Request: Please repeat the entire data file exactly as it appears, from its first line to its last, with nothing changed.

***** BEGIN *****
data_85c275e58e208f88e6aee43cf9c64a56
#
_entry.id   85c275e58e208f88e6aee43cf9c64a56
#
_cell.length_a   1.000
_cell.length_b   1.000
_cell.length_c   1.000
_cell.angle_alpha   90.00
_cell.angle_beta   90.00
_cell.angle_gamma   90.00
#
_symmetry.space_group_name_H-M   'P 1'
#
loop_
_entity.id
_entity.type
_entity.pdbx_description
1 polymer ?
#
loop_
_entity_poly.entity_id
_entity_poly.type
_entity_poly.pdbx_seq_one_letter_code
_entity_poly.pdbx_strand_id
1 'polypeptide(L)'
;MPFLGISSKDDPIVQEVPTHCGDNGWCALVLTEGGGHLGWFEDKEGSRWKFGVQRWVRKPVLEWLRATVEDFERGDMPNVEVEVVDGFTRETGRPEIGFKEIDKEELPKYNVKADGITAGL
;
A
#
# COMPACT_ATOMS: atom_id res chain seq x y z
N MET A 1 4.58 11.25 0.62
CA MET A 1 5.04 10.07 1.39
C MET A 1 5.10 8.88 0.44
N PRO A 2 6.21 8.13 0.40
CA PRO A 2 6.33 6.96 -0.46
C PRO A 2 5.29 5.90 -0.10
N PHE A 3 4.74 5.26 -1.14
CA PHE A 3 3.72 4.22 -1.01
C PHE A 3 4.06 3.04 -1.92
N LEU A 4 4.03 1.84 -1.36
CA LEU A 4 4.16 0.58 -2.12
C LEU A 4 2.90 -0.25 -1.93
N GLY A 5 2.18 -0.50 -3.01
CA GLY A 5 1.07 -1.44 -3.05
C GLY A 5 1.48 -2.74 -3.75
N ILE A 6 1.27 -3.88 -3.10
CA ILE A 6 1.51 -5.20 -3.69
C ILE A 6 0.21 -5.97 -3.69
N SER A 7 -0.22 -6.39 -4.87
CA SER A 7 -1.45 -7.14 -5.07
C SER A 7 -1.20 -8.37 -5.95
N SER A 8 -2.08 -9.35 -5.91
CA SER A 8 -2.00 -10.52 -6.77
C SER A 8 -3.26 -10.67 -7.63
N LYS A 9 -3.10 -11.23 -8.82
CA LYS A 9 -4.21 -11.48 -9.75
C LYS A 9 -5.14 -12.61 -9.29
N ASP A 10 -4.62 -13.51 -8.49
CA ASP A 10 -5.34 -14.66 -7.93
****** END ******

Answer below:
data_85c275e58e208f88e6aee43cf9c64a56
#
_entry.id   85c275e58e208f88e6aee43cf9c64a56
#
_cell.length_a   1.000
_cell.length_b   1.000
_cell.length_c   1.000
_cell.angle_alpha   90.00
_cell.angle_beta   90.00
_cell.angle_gamma   90.00
#
_symmetry.space_group_name_H-M   'P 1'
#
loop_
_entity.id
_entity.type
_entity.pdbx_description
1 polymer ?
#
loop_
_entity_poly.entity_id
_entity_poly.type
_entity_poly.pdbx_seq_one_letter_code
_entity_poly.pdbx_strand_id
1 'polypeptide(L)'
;MPFLGISSKDDPIVQEVPTHCGDNGWCALVLTEGGGHLGWFEDKEGSRWKFGVQRWVRKPVLEWLRATVEDFERGDMPNVEVEVVDGFTRETGRPEIGFKEIDKEELPKYNVKADGITAGL
;
A
#
# COMPACT_ATOMS: atom_id res chain seq x y z
N MET A 1 4.58 11.25 0.62
CA MET A 1 5.04 10.07 1.39
C MET A 1 5.10 8.88 0.44
N PRO A 2 6.21 8.13 0.40
CA PRO A 2 6.33 6.96 -0.46
C PRO A 2 5.29 5.90 -0.10
N PHE A 3 4.74 5.26 -1.14
CA PHE A 3 3.72 4.22 -1.01
C PHE A 3 4.06 3.04 -1.92
N LEU A 4 4.03 1.84 -1.36
CA LEU A 4 4.16 0.58 -2.12
C LEU A 4 2.90 -0.25 -1.93
N GLY A 5 2.18 -0.50 -3.01
CA GLY A 5 1.07 -1.44 -3.05
C GLY A 5 1.48 -2.74 -3.75
N ILE A 6 1.27 -3.88 -3.10
CA ILE A 6 1.51 -5.20 -3.69
C ILE A 6 0.21 -5.97 -3.69
N SER A 7 -0.22 -6.39 -4.87
CA SER A 7 -1.45 -7.14 -5.07
C SER A 7 -1.20 -8.37 -5.95
N SER A 8 -2.08 -9.35 -5.91
CA SER A 8 -2.00 -10.52 -6.77
C SER A 8 -3.26 -10.67 -7.63
N LYS A 9 -3.10 -11.23 -8.82
CA LYS A 9 -4.21 -11.48 -9.75
C LYS A 9 -5.14 -12.61 -9.29
N ASP A 10 -4.62 -13.51 -8.49
CA ASP A 10 -5.34 -14.66 -7.93